Breaking Down Buzzwords: Your “Carbon Footprint”

January 2, 2021
Posted in Brooklyn
January 2, 2021 Lauren B

Since attaining Homo sapiens (aka “wise man”) status some 130,000–200,000 years ago, humans didn’t even start producing air pollution until the last two thousand years.

The First Industrial Revolution (late-1700s to mid-1800s) gave rise to coal-fired power, emissions from oil and gas production began in the late 1800s, and then the Second Industrial Revolution utilized technology to produce goods on a mass scale through the early 1900s. But it wasn’t until the 1950s that humankind succeeded in emitting more pollution into the Earth’s atmosphere than ever before.

Today in the U.S., sulphur dioxide and the burning of coal is a leading cause of toxic mercury emissions in the atmosphere. In just over a century, from 1900-2016, global carbon dioxide emissions increased from 2 billion tons to a staggering 36 billion. As greenhouse gases continue to warm the Earth’s oceans, deplete the atmosphere, and cause severe droughts and catastrophic weather, today’s climate crisis is a global wakeup call to begin cutting back on carbon emissions now before it’s too late.

Air travel alone accounts for 2.5 percent of the world’s carbon emissions. The holidays—as wonderful as they may be—can also often prove wasteful, from how your holiday feast was sourced to where your gifts were made. Consider how far these goods had to travel before they got to the dining room table or Christmas tree—or how how far you had to travel to get there. Every choice you make, every product you purchase, every time you drive your car or take another mode of transportation, you’re contributing to the warming of the Earth’s atmosphere.

But rather than despair, why not take action?

There are many small shifts you can make to reduce your carbon footprint—the amount of CO2 emissions you’re personally responsible for—this holiday season and beyond. Can you make a resolution for 2020 to start wasting less and saving more?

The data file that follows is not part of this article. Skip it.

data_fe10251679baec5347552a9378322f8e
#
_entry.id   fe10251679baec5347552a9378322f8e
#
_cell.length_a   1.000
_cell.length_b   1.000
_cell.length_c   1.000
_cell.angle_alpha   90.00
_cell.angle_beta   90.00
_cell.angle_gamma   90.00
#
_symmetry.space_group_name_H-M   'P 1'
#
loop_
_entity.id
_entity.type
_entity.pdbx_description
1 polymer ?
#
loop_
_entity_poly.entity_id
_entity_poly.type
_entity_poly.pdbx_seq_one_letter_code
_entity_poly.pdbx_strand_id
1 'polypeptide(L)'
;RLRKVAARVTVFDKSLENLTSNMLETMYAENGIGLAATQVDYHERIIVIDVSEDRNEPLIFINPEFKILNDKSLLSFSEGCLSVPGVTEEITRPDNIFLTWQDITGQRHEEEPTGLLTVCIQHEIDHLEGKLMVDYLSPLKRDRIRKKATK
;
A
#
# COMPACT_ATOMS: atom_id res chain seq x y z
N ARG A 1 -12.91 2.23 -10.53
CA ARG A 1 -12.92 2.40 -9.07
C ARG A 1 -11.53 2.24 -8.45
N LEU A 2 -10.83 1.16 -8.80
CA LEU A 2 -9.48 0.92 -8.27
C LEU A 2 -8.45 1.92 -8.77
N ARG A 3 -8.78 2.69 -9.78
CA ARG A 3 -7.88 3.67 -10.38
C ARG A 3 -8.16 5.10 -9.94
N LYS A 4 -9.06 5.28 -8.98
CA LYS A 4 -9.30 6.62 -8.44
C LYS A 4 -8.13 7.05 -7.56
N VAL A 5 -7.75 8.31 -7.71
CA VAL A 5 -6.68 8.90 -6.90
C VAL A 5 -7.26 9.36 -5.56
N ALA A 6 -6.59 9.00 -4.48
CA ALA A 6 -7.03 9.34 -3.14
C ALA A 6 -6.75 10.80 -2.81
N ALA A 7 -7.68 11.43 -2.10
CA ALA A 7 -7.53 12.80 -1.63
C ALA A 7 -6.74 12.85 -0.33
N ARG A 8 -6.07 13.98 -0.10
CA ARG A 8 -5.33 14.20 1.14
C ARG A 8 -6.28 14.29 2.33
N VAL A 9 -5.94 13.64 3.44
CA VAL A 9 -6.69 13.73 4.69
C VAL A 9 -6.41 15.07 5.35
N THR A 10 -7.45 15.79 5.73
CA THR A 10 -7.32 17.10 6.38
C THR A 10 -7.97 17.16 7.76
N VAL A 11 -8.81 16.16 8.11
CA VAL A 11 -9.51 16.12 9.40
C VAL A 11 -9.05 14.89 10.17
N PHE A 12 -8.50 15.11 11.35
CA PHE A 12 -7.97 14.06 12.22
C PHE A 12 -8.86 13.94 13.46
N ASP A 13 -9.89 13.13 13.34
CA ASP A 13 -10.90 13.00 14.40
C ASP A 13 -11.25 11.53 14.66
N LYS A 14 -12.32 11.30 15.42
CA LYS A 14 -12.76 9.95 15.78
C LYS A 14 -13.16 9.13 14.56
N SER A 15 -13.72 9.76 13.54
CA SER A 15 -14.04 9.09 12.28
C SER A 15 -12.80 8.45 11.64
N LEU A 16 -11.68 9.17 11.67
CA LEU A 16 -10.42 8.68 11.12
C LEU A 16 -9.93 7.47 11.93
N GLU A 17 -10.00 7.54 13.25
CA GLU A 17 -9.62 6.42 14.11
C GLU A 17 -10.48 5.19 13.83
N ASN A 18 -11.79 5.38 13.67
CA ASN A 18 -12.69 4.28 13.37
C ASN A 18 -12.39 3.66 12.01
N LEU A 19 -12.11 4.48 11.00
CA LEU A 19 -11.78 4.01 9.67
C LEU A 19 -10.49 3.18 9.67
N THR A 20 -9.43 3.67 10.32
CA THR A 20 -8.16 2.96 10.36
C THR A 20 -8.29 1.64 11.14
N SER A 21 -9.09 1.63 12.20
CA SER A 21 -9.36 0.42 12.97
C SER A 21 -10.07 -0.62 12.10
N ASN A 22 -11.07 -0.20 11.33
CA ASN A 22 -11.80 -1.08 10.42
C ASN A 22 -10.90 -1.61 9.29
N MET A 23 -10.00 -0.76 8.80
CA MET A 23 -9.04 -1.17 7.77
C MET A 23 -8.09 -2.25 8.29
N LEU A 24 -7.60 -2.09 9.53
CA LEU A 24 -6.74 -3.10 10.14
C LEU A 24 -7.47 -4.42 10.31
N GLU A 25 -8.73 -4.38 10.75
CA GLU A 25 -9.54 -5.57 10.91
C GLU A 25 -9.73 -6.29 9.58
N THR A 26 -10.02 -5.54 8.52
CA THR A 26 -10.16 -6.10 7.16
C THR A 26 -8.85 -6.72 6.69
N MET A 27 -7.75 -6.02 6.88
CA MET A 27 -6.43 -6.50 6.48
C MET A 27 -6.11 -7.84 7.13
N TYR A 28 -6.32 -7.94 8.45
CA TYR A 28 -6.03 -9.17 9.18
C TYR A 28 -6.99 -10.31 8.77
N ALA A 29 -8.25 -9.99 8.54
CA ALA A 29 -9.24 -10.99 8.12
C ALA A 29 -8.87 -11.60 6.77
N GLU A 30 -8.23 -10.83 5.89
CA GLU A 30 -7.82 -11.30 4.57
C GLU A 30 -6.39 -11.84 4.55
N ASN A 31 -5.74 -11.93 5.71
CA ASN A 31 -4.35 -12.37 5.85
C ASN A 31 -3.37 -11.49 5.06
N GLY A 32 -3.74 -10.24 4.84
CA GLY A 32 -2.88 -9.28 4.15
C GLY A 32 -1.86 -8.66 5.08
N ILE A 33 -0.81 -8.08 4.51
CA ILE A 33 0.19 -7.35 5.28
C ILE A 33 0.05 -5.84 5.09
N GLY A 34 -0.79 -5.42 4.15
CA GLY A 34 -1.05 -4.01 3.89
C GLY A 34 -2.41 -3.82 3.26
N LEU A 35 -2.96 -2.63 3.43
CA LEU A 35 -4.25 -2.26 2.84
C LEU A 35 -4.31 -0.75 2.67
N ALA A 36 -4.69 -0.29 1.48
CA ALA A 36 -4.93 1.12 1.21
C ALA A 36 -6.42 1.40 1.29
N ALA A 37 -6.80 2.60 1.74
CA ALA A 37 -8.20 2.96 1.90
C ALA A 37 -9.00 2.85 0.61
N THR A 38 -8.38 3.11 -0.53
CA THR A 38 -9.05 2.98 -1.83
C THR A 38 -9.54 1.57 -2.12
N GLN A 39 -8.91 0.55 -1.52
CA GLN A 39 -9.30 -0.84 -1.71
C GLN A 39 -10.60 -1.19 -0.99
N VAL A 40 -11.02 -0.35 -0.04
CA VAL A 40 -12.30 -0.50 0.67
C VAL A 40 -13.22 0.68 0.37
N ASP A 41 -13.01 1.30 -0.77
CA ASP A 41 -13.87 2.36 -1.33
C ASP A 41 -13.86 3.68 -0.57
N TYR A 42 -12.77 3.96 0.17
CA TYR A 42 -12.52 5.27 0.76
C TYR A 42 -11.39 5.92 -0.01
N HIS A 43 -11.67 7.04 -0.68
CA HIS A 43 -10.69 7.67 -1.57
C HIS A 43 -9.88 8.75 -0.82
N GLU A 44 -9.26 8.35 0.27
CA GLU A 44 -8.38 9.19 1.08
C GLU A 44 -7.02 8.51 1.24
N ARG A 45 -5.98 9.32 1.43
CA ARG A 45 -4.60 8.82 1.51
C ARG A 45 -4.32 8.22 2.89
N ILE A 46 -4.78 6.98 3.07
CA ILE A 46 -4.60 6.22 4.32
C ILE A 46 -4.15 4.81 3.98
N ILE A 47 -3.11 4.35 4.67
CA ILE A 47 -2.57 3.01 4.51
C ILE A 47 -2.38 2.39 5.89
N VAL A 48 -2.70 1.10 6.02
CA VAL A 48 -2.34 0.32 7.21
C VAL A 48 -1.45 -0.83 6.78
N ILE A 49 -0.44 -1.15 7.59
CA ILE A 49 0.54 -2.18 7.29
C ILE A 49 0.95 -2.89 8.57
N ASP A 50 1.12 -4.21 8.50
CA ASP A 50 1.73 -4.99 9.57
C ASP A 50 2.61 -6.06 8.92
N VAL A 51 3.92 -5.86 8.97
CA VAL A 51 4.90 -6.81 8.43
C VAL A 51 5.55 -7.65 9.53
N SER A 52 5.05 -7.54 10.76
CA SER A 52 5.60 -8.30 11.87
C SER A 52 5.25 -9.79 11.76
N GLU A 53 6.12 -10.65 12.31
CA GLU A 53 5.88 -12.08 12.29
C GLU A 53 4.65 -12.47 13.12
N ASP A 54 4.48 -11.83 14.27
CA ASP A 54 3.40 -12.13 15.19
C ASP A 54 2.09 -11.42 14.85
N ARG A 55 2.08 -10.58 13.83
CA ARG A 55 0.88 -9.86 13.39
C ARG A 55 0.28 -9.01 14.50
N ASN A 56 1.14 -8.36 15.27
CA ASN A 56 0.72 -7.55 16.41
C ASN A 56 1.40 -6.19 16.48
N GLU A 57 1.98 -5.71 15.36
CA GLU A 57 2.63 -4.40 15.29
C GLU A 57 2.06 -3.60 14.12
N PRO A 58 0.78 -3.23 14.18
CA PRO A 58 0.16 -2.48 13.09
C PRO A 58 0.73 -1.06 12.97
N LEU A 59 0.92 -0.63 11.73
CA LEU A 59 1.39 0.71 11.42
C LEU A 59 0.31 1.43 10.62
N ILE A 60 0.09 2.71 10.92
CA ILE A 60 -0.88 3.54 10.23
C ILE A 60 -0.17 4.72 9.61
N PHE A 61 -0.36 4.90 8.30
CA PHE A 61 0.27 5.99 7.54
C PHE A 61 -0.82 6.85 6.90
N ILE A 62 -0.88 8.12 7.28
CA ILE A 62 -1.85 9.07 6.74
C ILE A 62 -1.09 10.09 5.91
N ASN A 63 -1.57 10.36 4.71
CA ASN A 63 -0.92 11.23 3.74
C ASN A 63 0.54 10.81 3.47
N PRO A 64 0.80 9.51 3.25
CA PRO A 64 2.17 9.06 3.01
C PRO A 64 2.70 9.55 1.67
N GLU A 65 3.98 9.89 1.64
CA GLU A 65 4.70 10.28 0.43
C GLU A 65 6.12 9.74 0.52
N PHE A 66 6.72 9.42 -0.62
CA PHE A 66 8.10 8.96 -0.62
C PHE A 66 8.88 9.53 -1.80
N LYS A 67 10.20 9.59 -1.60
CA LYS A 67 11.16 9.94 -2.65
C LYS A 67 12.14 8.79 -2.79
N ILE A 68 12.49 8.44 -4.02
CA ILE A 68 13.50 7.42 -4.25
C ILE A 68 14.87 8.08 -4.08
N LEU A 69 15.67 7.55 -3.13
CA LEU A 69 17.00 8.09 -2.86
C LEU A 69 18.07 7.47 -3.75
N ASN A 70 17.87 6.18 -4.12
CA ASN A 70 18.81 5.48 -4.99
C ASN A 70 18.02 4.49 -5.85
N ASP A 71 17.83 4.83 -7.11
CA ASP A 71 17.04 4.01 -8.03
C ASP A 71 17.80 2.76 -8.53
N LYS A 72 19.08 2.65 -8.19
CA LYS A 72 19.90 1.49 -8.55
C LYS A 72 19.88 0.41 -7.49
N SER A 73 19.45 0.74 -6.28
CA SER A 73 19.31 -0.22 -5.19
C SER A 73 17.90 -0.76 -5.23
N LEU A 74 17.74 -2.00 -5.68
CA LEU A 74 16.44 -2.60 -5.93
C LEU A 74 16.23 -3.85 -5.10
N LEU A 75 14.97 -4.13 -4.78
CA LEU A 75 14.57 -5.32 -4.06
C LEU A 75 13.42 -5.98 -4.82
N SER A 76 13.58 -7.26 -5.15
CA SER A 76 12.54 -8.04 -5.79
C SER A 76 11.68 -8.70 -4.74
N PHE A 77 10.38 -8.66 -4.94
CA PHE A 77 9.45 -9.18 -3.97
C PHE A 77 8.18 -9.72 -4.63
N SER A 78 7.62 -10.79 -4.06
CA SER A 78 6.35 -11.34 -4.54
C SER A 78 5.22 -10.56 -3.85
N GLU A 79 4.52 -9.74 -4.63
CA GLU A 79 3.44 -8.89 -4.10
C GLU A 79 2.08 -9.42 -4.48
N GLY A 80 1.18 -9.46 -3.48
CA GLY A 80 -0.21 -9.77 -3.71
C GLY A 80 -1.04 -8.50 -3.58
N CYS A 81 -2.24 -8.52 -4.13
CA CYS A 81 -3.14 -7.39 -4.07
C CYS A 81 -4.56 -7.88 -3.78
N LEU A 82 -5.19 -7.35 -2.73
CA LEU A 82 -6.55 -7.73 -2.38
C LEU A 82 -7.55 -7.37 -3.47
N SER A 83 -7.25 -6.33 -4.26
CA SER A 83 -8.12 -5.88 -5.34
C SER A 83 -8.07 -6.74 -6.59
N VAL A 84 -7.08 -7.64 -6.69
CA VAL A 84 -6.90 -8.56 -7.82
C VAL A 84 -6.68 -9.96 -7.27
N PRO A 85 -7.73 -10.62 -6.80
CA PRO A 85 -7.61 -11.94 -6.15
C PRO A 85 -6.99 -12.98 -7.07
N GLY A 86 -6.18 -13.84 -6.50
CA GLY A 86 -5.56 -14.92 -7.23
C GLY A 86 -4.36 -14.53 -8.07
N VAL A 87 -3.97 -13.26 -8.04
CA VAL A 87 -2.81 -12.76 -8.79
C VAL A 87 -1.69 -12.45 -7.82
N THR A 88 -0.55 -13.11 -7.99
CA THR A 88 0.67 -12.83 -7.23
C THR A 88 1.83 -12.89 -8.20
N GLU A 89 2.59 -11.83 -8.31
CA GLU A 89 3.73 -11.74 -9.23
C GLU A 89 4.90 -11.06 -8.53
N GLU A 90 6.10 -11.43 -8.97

Here are a few tips to start reducing your carbon footprint right now.

Shop Small

The future of commerce is small. Supporting small businesses reduces transportation costs and often cuts out the middleman, stimulating the local economy as a bonus. Small businesses employ over 77 million Americans, and many small enterprises have certified green statuses like B Corp, USDA Organic, or Fair Trade. The coffee roasting company Equal Exchange, for instance, works to improve the food system by making business practices more equitable for hardworking farmers.

Buy Local (and “Ugly”)

As old agricultural practices are dying, the future of farming is local. Buying produce from your local farmers market or enrolling in a CSA reduces packaging and transportation costs and cuts out the distributor, which puts more money back in the pockets of farmers. You can also join the “ugly produce” movement through companies like the Baltimore-based Hungry Harvest, which saves less than perfect-looking food from the landfill. Hungry Harvest reaches metropolitan cities like Raleigh, Detroit, New York City, Miami, among others, and encourages farmers, growers, and grocers to divert their suboptimal produce toward its program, which also distributes to underserved communities to fight hunger.